Day 31 - Tax Expenditure Report?
Rep. Mike Morley (R - Spanish Fork) is sponsoring HB89 which requires the legislative fiscal analyst to submit an annual report of state and federal expenditures for financial assistance and services to low-income individuals and families. Click here to read more information about this good bill.
We've been hearing chatter that there will be an attempt to amend HB89 by requiring the state to generate a so-called "tax expenditure report".
What is a tax expenditure report?
Spending groups argue that tax exemptions, credits, deductions, and exclusions are really forms of government expenditures. In other words, if government lets taxpayers keep more of their own money by exempting 45% of a primary residence valuation from property tax, that is no different than if government had charged taxes on 100% of primary residence valuations and had appropriated increase for government programs.
A tax expenditure report would summarize all of the exemptions, credits, deductions, and exclusions and label these as government expenditures.
Is this a good idea?
A list of tax exemptions is not a bad idea. In fact, the Tax Commission already lists sales tax exemptions and reductions to individual income tax base in its annual report.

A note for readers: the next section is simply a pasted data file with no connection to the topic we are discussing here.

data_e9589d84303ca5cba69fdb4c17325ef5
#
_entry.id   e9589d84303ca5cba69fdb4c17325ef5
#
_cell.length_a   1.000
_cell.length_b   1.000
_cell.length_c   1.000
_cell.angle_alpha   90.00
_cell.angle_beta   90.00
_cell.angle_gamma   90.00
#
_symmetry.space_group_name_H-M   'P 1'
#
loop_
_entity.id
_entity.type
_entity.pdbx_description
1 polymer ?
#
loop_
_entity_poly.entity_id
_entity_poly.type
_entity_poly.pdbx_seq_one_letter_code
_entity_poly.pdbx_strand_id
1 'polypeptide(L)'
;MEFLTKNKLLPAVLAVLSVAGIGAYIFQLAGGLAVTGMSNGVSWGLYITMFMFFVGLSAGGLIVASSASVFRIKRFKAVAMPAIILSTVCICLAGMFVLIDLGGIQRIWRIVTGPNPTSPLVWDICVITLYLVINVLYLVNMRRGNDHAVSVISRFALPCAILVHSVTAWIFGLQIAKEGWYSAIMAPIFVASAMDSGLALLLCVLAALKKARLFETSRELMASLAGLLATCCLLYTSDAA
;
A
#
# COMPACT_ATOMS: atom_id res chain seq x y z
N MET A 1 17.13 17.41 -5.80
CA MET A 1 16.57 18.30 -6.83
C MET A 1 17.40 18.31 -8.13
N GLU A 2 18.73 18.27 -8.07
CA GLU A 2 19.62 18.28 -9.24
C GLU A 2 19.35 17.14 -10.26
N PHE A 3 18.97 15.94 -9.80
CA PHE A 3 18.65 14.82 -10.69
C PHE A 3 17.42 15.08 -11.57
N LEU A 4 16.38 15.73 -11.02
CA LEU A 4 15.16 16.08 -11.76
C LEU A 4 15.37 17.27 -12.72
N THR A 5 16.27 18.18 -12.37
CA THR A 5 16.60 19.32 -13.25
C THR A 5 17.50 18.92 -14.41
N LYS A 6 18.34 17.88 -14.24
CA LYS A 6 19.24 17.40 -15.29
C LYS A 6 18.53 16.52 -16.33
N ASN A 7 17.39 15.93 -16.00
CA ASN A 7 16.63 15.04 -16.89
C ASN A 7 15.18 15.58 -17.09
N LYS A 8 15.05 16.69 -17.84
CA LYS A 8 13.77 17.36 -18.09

However, the problem with the "tax expenditure" idea is terminology. State and local tax exemptions are literally worth billions of dollars every year, whether it is the aforementioned 45% residential exemption or the exclusion of medical services from sales taxes or the deductibility of mortgage interest and charitable contributions from income taxes.
While some of these deductions and exemptions are difficult to justify, calling these exemptions a "government expenditure" is problematic. Obviously, letting people keep their own money through deductions is not the same as if government had spent that money, mainly because reductions in tax bases are largely offset by increasing tax rates. Tax rates and tax bases are connected. For example, states that exempt food from sales taxes generally have higher sales tax rates.
Moreover, exemptions and credits allow individuals and businesses the discretion to spend their money how they want, whether it means buying a bigger house and getting a larger property tax break in absolute dollar amounts or spending more on charitable contributions and getting a bigger income tax break (Of course, they could do both). Individual taxpayers would lose this discretion if these exemptions were eliminated and government spent the difference, which could explain some of the motivation behind the tax expenditure report in the first place.
While some of these exemptions negatively distort economic decision making and/or do not promote economic growth as well as an overall rate reduction would, the discretion of taxpayers to spend dollars due to tax exemptions clearly disqualifies these dollars as government expenditures.
We've generally supported broad tax bases (and lower tax rates), but we've never argued that reductions in tax bases are the same as if the state had actually spent these dollars directly in government programs. By lowering tax rates as bases are broadened, taxpayers continue to have the freedom to spend their money as they see fit.